Understanding the Interferon Signaling Pathway in Lupus Neutrophils
The interferon (IFN) pathway is a key drug target in systemic lupus erythematosus (SLE); therefore, understanding how this pathway is regulated in the context of different immune settings is essential for directing new therapeutic efforts. Lupus neutrophils are highly inflammatory and have been implicated by a number of groups in playing a role in organ pathogenesis. Work in the Jefferies Laboratory has shown that neutrophils from patients with high disease activity have a strong interferon gene signature compared with those of patients with quiescent disease. The Jefferies Laboratory is currently investigating this at the molecular level with the aim of characterizing in detail IFN-driven pathways in these cells and assessing how RNA/DNA sensing pathways affect IFN-driven responses in SLE neutrophils.
Investigating Crosstalk Among Estrogen, RNA/DNA Sensing and IFN in the Immune Response in SLE
In recent years, the Jefferies Laboratory has identified a number of estrogen-regulated cytokines such as interleukin-23 and noncoding RNAs that may be important in driving monocyte and neutrophil activity in lupus, providing important insights into disease pathogenesis and disease susceptibility. Specifically, recent work has shown that mir-302d targets a key component of the transcriptional complex — the transcription factor interferon regulatory factor 9 (IRF9) — that drives the interferon gene signature associated with high disease activity in SLE. Work in the Jefferies Lab has shown that mir-302d is decreased in SLE patient monocytes and neutrophils, resulting in enhanced levels of IRF9, which drives enhanced expression of IFN-dependent genes. This work has important implications for understanding the mechanisms regulating IFN-stimulated genes and suggests that some effects may be independent of the IFN receptor.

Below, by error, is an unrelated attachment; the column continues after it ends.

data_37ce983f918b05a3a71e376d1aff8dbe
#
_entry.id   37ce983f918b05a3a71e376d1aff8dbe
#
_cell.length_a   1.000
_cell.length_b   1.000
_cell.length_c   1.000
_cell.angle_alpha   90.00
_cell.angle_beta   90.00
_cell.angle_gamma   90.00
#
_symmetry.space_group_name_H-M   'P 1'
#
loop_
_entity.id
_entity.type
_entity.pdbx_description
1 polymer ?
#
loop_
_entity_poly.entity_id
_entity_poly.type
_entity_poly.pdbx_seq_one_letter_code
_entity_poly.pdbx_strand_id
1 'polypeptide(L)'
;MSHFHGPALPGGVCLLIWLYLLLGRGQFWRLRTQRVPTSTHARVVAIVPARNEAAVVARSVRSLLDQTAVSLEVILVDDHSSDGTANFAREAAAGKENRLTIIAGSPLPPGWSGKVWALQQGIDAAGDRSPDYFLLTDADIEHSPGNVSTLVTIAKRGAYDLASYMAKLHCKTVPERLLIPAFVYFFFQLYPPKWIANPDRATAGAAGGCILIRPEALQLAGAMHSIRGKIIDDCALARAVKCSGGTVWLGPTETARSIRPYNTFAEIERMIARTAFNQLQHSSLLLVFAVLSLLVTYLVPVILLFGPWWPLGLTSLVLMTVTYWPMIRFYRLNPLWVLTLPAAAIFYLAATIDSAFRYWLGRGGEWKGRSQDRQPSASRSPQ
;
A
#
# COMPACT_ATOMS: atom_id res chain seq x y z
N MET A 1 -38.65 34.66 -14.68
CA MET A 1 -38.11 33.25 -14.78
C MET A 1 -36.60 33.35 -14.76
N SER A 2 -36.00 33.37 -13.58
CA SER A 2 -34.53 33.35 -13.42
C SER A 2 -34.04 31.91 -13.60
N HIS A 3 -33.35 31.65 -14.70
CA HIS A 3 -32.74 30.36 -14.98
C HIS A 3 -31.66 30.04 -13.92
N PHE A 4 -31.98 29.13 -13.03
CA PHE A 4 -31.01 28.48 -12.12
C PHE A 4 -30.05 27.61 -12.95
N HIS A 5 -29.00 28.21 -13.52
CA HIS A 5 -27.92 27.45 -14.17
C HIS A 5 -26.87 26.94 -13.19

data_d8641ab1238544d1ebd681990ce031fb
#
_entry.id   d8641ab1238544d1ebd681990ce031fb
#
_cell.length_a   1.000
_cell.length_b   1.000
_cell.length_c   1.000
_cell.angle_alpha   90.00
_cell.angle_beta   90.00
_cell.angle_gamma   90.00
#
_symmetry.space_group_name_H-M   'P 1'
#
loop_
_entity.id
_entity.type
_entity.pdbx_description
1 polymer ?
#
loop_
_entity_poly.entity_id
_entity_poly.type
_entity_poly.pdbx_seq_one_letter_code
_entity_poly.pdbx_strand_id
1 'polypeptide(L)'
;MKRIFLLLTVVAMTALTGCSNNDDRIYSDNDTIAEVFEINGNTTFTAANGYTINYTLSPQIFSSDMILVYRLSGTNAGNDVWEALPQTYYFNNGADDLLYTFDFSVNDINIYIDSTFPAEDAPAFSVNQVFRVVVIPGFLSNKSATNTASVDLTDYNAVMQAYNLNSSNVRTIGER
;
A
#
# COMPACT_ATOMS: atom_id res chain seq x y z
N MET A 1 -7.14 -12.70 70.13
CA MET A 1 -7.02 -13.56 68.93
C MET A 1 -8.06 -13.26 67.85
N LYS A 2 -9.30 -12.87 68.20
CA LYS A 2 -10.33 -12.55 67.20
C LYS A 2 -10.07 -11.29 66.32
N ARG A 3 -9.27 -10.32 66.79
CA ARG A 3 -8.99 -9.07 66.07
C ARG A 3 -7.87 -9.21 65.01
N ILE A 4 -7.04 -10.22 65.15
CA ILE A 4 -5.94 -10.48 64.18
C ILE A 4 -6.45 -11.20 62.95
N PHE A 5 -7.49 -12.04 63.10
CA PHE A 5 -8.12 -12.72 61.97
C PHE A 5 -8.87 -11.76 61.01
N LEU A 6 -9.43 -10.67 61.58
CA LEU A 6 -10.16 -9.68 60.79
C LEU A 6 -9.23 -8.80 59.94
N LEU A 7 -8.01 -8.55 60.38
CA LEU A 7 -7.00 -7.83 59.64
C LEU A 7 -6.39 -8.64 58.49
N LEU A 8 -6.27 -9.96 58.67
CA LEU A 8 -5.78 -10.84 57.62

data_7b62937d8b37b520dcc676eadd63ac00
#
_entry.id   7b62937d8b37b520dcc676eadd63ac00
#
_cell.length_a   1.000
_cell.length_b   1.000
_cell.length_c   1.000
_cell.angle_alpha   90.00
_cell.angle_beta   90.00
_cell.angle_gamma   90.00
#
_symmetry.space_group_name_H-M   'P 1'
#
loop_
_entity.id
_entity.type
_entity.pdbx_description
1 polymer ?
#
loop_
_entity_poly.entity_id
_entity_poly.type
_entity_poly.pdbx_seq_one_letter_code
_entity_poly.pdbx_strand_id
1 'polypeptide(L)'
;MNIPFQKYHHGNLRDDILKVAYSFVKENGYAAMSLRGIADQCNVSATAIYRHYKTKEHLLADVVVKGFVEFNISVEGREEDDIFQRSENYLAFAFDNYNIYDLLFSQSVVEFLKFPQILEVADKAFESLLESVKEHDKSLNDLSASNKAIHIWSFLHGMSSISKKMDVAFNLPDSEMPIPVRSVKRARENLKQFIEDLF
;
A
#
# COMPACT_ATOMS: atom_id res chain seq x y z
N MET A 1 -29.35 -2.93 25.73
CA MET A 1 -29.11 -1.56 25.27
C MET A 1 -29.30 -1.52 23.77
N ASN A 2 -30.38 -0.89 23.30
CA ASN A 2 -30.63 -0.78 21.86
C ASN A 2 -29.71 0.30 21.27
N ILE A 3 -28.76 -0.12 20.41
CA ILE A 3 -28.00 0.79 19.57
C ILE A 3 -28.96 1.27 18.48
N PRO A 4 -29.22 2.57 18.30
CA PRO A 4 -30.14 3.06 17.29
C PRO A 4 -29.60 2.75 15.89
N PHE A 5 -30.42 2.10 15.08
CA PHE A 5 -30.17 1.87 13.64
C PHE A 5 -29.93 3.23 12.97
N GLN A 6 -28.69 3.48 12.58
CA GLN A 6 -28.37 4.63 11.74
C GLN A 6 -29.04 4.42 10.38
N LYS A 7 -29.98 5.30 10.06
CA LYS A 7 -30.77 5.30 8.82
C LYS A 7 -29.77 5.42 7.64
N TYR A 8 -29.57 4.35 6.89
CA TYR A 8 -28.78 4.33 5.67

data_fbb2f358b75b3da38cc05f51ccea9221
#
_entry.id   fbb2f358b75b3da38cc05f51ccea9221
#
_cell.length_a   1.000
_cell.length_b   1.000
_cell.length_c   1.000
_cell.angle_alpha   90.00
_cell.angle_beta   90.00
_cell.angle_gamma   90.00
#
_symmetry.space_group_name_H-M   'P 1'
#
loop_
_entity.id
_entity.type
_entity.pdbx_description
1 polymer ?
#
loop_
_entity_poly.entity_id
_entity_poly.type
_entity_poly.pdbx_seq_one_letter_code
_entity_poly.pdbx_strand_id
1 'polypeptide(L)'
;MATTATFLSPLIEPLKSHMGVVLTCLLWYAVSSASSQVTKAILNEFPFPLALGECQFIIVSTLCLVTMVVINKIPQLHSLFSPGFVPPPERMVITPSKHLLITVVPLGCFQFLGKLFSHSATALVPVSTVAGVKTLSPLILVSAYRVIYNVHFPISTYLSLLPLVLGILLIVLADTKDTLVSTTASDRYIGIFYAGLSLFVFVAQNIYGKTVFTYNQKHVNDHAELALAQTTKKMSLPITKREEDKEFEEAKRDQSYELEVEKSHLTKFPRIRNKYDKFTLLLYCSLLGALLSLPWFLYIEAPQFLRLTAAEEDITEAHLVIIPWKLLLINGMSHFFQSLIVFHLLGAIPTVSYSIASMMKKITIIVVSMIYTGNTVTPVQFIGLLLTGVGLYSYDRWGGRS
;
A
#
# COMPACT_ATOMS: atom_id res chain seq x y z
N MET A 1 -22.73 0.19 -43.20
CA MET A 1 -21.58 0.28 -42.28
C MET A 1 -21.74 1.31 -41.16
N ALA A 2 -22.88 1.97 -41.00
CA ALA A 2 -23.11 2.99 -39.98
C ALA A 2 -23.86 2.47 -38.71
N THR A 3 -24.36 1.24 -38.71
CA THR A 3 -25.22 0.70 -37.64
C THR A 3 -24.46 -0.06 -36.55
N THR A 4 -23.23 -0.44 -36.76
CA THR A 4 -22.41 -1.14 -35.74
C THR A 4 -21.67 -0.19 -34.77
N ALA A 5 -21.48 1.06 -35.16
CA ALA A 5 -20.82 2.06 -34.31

Neutrophils, Endoplasmic Reticulum Stress and Lung Disease
Severe lung disease in lupus is a rare but devastating phenomenon with a survival rate below 50 percent. Patients who do survive have severely reduced lung function as a result. Indeed, it is suspected that over 50 percent of lupus patients have some sort of lung involvement and inflammation, resulting in loss of function and breathlessness, reducing their quality of life significantly. To date there is little known about the pathophysiology of lung involvement in lupus, although hints from analysis of rare genetic autoimmune disease with similarities to lupus are starting to become uncovered. Studies in the Jefferies Laboratory using a mouse model of lupus lung disease have uncovered a role for neutrophils in driving lung inflammation in lupus. Research results point to neutrophil NETosis as the driver of a form of cell death called endoplasmic reticulum stress in lung epithelium, potentially the ultimate driver of loss of lung function observed in patients. The Jefferies Laboratory aims to investigate in detail the role of these neutrophils in lupus lung disease, specifically with respect to their effects on lung epithelial cells and NETosis.